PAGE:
Future of rivers and streams: ecology and restoration under global change

Start Date: 

6 Mar 2019 (All day)
University of Antwerp, Antwerp, Belgium
Previous CWE Symposium: Future of rivers and streams: ecology and restoration under global change

6 March 2019
University of Antwerp, Belgium

The aquatic environment is a very dynamic and complex metasystem that fulfills a large number of key services. It hosts an enormous diversity of plant and animal species, but is threatened by global change. The sustainable use, management and protection of the aquatic environment in all its diversity, is key to the success of a whole range of human activities and their long term sustainability. This CWE symposium lists present-day threats and opportunities in rivers, makes projections for the future and learns about 21th century river management.

Presentations

Bert Teunkens (University of Antwerp): Quantification and characterization of the (macro)plastic flux in the Scheldt basin (Belgium).

Jonas Schoelynck (University of Antwerp) & Paul van Loon (Flanders Environment Agency): Is the invasion of the Chinese Mitten Crab a threat to lowland rivers in Flanders?

Peter van Puijenbroek (PBL Netherlands Environmental Assessment Agency): Fish migration in European rivers: a long way to go.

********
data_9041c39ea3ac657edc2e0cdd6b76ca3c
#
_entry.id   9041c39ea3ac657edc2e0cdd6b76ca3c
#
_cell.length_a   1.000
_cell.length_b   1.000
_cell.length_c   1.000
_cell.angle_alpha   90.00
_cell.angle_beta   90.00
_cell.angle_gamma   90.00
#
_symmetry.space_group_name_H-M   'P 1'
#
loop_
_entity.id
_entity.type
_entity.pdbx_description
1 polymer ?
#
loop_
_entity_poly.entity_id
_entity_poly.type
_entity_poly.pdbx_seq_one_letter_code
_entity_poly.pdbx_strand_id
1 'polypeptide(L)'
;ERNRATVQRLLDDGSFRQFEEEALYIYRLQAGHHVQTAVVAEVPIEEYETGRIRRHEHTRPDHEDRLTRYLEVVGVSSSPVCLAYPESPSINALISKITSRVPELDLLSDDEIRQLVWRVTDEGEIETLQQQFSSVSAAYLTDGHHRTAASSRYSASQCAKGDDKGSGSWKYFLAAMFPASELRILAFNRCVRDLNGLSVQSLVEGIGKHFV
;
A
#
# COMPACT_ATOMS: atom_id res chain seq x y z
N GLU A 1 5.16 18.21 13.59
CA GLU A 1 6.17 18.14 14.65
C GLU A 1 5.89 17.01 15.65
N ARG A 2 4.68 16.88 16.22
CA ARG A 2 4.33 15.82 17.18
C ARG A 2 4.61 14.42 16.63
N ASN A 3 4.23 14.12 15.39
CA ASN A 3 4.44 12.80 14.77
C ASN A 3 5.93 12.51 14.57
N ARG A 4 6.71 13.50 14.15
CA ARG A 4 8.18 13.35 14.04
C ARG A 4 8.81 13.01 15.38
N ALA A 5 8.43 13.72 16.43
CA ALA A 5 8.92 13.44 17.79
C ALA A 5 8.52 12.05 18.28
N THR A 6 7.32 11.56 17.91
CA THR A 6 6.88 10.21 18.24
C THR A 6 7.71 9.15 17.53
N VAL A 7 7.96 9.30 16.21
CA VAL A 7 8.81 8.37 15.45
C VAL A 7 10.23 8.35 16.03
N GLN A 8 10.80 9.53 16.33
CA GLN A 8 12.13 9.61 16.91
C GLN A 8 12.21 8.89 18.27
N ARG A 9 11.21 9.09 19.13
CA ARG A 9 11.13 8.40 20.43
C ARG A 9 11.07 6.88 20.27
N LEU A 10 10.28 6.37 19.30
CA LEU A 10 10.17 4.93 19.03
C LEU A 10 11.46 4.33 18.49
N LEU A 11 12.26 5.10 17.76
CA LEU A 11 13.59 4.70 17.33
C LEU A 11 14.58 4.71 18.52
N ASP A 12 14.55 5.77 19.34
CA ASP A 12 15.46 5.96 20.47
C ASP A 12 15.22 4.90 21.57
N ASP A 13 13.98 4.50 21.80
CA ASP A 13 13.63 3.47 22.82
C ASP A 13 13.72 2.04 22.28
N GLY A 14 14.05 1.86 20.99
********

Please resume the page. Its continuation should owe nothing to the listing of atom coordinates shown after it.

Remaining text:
Stefan Preiner (University of Natural Resources and Life Sciences Vienna) & Rosanne Reitsema (University of Antwerp): Effects of macrophytes on ecosystem metabolism and nutrient cycling in a groundwater-fed lowland river.

Stijn Temmerman, Jim van Belzen, Olivier Gourgue (University of Antwerp) & Johan van de Koppel (Royal Netherlands Institute for Sea Research): What will become of the Hedwig-Prosperpolder after de-embankment?

Bianca Veraart & Bart Aubroeck (Antwerp Province, Dienst Integraal Waterbeleid): Habitat restoration in small rivers using artificial materials.

Rob Fraaije (Waterboard Aa en Maas): Restoration and management of aquatic and riparian vegetation in climate proof stream valleys.

Menno Straatsma (Utrecht University): Biodiversity recovery following delta-wide measures for flood risk reduction.

Ralf Verdonschot (Wageningen Environmental Research): Riparian zone reconnection as a catalyst for watershed restoration: a case study on the Leuvenumse beek.